The Rolling Stones are rolling out their 50 and Counting tour across America, while Andrew Loog Oldham, the manager who launched the Stones’ storied career 51 years ago and parted ways with the band five years in, says, “You never stop managing them.” Oldham was astonishingly still a teenager when he began his stint with the Stones, a run that included their first recording sessions, their first U.S. tours and their first global hits such as “The Last Time,” “Satisfaction” and “Paint It...
Decades before the breakthrough Marvel superhero pic “Black Panther” became a global blockbuster, earning hundreds of millions in grosses and providing breathless copy for front-page stories about every aspect of the groundbreaking African-American creative production team, there were “blaxploitation” films, packed with action, muscle, humor and featuring nearly all-black casts.
When the Academy Awards were first handed out 89 years ago, Variety reported at the time that the planning for the dinner and ceremony at the Hotel Roosevelt in Hollywood took about a week of organizing to pull together and the awards ceremony took all of 15 minutes. Those were the days. Another sign of the changing times was Academy founder Louis B. Mayer’s original scheme to use the Academy to delay or block unionization of Hollywood.
Muck Rack makes it simple to find people, tweets, or articles that mention any name, keyword, company, hashtag etc. We've compiled this guide to help you make the most of your search.
Selecting a term
Start searching tweets, articles from media outlets, articles mentioned in tweets, journalists'
names, titles and bios with some suggested searches:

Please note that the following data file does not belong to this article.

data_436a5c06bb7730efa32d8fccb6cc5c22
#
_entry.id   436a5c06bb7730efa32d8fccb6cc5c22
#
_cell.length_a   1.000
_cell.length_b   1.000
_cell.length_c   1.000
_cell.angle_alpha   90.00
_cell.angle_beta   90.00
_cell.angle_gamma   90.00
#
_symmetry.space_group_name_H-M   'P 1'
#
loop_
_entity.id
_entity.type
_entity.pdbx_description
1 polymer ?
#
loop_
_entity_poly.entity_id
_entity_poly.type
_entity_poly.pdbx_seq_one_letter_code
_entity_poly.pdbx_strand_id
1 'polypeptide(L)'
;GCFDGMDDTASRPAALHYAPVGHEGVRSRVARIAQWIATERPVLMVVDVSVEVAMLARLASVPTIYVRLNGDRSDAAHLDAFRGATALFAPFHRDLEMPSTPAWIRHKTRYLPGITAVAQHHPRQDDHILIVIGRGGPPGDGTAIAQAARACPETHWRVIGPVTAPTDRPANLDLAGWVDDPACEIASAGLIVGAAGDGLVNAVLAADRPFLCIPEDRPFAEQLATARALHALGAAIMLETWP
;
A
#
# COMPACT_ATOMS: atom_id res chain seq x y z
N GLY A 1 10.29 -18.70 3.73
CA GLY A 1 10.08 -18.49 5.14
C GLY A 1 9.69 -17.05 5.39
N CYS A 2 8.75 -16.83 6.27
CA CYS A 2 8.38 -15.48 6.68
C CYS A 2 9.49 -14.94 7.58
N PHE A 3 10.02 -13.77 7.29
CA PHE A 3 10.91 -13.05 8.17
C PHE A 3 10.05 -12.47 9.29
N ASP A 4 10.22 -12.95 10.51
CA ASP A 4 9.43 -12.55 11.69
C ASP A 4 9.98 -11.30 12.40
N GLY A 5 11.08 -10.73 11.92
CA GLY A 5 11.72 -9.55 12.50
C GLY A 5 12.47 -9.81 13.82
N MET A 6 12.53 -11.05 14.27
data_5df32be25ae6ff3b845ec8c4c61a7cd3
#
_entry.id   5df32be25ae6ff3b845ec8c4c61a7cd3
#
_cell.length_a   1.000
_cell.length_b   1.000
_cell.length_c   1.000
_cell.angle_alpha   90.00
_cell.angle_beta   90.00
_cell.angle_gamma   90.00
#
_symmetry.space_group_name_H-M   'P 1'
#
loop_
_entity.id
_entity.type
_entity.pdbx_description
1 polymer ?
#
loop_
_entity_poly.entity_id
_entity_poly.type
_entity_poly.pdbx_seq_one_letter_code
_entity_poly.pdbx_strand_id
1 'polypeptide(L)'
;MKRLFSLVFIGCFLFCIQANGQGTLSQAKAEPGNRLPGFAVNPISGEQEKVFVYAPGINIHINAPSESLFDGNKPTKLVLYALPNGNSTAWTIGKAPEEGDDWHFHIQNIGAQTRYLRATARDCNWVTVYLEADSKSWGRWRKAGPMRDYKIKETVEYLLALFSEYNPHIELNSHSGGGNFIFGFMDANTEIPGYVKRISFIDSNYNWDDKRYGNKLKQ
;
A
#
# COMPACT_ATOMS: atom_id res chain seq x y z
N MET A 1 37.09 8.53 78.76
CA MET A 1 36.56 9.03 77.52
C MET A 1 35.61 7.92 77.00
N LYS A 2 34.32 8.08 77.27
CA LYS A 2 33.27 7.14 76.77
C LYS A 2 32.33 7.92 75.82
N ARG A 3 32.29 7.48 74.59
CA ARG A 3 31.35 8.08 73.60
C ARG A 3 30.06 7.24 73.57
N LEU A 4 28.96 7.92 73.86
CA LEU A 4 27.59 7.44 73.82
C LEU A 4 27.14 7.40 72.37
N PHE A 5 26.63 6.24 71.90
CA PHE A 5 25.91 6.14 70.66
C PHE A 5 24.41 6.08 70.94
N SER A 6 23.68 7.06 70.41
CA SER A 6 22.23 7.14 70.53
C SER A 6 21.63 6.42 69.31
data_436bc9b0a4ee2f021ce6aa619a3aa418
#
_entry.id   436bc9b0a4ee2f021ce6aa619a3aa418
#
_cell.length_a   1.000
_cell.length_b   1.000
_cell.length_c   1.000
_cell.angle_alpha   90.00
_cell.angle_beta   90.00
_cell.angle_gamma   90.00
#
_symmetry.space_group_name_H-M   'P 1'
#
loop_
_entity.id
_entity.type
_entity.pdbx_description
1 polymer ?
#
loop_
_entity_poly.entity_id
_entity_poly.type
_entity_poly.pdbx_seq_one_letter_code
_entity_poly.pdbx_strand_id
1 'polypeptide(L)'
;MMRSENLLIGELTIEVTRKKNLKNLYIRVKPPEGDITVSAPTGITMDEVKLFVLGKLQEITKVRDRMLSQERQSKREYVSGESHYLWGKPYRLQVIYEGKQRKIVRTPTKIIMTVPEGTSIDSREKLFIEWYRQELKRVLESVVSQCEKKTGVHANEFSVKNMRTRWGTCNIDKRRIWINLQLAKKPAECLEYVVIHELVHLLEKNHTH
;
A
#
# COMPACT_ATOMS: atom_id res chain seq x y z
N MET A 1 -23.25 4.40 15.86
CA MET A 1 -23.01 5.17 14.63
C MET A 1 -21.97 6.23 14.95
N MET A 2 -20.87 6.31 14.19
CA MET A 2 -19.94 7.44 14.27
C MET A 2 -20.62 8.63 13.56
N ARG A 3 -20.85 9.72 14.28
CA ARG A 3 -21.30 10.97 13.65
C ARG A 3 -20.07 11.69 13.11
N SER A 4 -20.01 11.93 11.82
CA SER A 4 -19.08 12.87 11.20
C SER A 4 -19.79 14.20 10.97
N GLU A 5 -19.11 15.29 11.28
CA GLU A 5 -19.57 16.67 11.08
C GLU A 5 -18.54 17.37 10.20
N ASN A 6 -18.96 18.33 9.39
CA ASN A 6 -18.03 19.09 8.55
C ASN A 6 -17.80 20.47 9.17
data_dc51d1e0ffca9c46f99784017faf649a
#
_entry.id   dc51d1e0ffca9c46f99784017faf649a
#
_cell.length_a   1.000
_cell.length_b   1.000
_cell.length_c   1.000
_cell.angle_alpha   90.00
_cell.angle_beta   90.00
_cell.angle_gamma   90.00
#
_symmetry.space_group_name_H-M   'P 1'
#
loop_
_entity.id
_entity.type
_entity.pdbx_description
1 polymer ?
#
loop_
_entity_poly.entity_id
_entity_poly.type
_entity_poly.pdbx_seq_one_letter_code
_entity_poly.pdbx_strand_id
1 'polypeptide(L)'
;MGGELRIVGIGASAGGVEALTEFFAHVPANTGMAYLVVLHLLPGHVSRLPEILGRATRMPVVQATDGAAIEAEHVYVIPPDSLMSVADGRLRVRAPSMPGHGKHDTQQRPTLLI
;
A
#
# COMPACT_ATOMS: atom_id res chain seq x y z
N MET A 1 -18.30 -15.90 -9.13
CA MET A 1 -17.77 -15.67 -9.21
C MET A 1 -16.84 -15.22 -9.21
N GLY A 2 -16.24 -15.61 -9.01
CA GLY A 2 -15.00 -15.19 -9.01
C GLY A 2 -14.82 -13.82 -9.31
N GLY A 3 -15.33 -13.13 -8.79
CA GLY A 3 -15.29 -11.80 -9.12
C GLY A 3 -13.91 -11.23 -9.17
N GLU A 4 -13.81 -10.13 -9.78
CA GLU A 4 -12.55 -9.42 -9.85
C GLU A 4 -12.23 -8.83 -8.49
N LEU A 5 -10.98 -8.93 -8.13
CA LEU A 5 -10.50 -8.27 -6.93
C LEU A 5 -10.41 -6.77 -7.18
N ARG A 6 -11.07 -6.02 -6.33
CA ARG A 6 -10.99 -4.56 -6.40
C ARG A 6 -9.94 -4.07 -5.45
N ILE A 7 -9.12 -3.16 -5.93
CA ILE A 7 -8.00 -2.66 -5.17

Companies or Topics (e.g. iPhone, Microsoft)
Phrases (e.g. "cloud computing") — use quotes to keep the terms together
Twitter handles (e.g. @username) — returns those who have mentioned or replied to
Names (e.g. "David Pogue")
Hashtags (e.g. #sxsw, #london2012)
Bio details (e.g. vegan, Olympics, father)
Muck Rack's Advanced Search allows for many boolean operators.
Find results that mention multiple specified terms, use AND or
+. For example, ensure each result contains both Elon Musk and Mark Zuckerberg by
searching Musk AND Zuckerberg or Musk + Zuckerberg.
Use the operators OR or , to broaden your search when you'd like either of
multiple terms to appear in results. (This is the default behavior of our search when no operators
are used). For example, results will contain either cake or cookie by searching cake OR cookie or cake,cookie
Use NOT or - to subtract results from your search. For
example, searching Disney will yield results about the Walt Disney Company as well as Walt Disney
World Resort. To exclude mentions of Disney World, search for Disney -World or Disney
When using one of these operators with a phrase, enclose it in quotation marks. For example, you can
find results about smartphones excluding Apple's iPhone 4S by searching smartphone -"iPhone
Exact case matching or punctuation
If you're searching for a brand name or keyword that relies on specific punctuation marks or capitalization, you can
find results that match your exact query by adding matchcase: before the keyword you're searching for, like matchcase:E*TRADE .
Use parentheses to separate multiple
boolean phrases. For example, to find journalists talking about having fun in Disney World or
Disneyland, search for ("disney world" OR disneyland) AND fun.
An asterisk can be used to search for any variation of a root word truncated by the asterisk. For example, searching for admin* will return results for administrator, administration, administer, administered, etc.
A near operator is an AND operator where you can control the distance between the words. You can vary the distance the near operation uses by adding a forward slash and number (between 0-99) such as strawberries NEAR/10 "whipped cream", which means the strawberries must exist within 10 words of "whipped cream".